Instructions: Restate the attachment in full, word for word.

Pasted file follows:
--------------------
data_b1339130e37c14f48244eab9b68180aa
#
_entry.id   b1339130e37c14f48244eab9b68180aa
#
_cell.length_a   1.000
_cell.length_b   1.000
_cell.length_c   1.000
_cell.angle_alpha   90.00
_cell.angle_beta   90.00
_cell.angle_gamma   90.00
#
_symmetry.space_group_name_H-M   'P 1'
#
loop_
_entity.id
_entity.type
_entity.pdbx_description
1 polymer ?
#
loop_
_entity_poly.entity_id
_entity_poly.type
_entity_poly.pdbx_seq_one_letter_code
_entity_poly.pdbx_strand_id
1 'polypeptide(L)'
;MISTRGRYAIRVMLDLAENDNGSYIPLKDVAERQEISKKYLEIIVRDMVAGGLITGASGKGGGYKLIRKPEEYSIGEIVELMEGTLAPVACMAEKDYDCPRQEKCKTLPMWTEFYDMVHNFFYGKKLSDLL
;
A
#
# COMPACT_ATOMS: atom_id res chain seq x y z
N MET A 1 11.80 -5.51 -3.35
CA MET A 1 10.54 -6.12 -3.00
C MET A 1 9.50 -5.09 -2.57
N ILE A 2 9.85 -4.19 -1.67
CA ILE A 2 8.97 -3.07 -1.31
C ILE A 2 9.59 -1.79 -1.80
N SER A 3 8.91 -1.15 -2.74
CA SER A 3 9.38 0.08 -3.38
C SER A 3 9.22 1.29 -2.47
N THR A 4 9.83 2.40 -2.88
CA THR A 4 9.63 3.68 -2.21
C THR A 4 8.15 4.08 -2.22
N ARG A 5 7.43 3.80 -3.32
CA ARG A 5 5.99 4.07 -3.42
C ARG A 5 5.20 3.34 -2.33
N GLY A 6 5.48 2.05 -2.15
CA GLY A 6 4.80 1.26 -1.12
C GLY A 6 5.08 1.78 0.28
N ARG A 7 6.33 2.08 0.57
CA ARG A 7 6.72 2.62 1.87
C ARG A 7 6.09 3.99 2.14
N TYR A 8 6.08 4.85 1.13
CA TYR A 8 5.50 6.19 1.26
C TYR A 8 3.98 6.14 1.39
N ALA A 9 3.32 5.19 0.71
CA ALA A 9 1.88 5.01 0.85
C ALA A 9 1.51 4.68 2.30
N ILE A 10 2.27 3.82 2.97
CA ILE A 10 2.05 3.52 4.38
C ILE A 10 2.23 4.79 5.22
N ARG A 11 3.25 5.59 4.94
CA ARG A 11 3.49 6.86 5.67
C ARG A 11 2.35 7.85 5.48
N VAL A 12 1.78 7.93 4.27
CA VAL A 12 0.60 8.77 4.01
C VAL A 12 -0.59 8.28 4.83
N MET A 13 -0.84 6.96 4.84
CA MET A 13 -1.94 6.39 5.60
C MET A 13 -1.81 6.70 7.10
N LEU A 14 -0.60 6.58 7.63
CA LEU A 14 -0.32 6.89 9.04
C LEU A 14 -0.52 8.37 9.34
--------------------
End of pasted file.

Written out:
data_b1339130e37c14f48244eab9b68180aa
#
_entry.id   b1339130e37c14f48244eab9b68180aa
#
_cell.length_a   1.000
_cell.length_b   1.000
_cell.length_c   1.000
_cell.angle_alpha   90.00
_cell.angle_beta   90.00
_cell.angle_gamma   90.00
#
_symmetry.space_group_name_H-M   'P 1'
#
loop_
_entity.id
_entity.type
_entity.pdbx_description
1 polymer ?
#
loop_
_entity_poly.entity_id
_entity_poly.type
_entity_poly.pdbx_seq_one_letter_code
_entity_poly.pdbx_strand_id
1 'polypeptide(L)'
;MISTRGRYAIRVMLDLAENDNGSYIPLKDVAERQEISKKYLEIIVRDMVAGGLITGASGKGGGYKLIRKPEEYSIGEIVELMEGTLAPVACMAEKDYDCPRQEKCKTLPMWTEFYDMVHNFFYGKKLSDLL
;
A
#
# COMPACT_ATOMS: atom_id res chain seq x y z
N MET A 1 11.80 -5.51 -3.35
CA MET A 1 10.54 -6.12 -3.00
C MET A 1 9.50 -5.09 -2.57
N ILE A 2 9.85 -4.19 -1.67
CA ILE A 2 8.97 -3.07 -1.31
C ILE A 2 9.59 -1.79 -1.80
N SER A 3 8.91 -1.15 -2.74
CA SER A 3 9.38 0.08 -3.38
C SER A 3 9.22 1.29 -2.47
N THR A 4 9.83 2.40 -2.88
CA THR A 4 9.63 3.68 -2.21
C THR A 4 8.15 4.08 -2.22
N ARG A 5 7.43 3.80 -3.32
CA ARG A 5 5.99 4.07 -3.42
C ARG A 5 5.20 3.34 -2.33
N GLY A 6 5.48 2.05 -2.15
CA GLY A 6 4.80 1.26 -1.12
C GLY A 6 5.08 1.78 0.28
N ARG A 7 6.33 2.08 0.57
CA ARG A 7 6.72 2.62 1.87
C ARG A 7 6.09 3.99 2.14
N TYR A 8 6.08 4.85 1.13
CA TYR A 8 5.50 6.19 1.26
C TYR A 8 3.98 6.14 1.39
N ALA A 9 3.32 5.19 0.71
CA ALA A 9 1.88 5.01 0.85
C ALA A 9 1.51 4.68 2.30
N ILE A 10 2.27 3.82 2.97
CA ILE A 10 2.05 3.52 4.38
C ILE A 10 2.23 4.79 5.22
N ARG A 11 3.25 5.59 4.94
CA ARG A 11 3.49 6.86 5.67
C ARG A 11 2.35 7.85 5.48
N VAL A 12 1.78 7.93 4.27
CA VAL A 12 0.60 8.77 4.01
C VAL A 12 -0.59 8.28 4.83
N MET A 13 -0.84 6.96 4.84
CA MET A 13 -1.94 6.39 5.60
C MET A 13 -1.81 6.70 7.10
N LEU A 14 -0.60 6.58 7.63
CA LEU A 14 -0.32 6.89 9.04
C LEU A 14 -0.52 8.37 9.34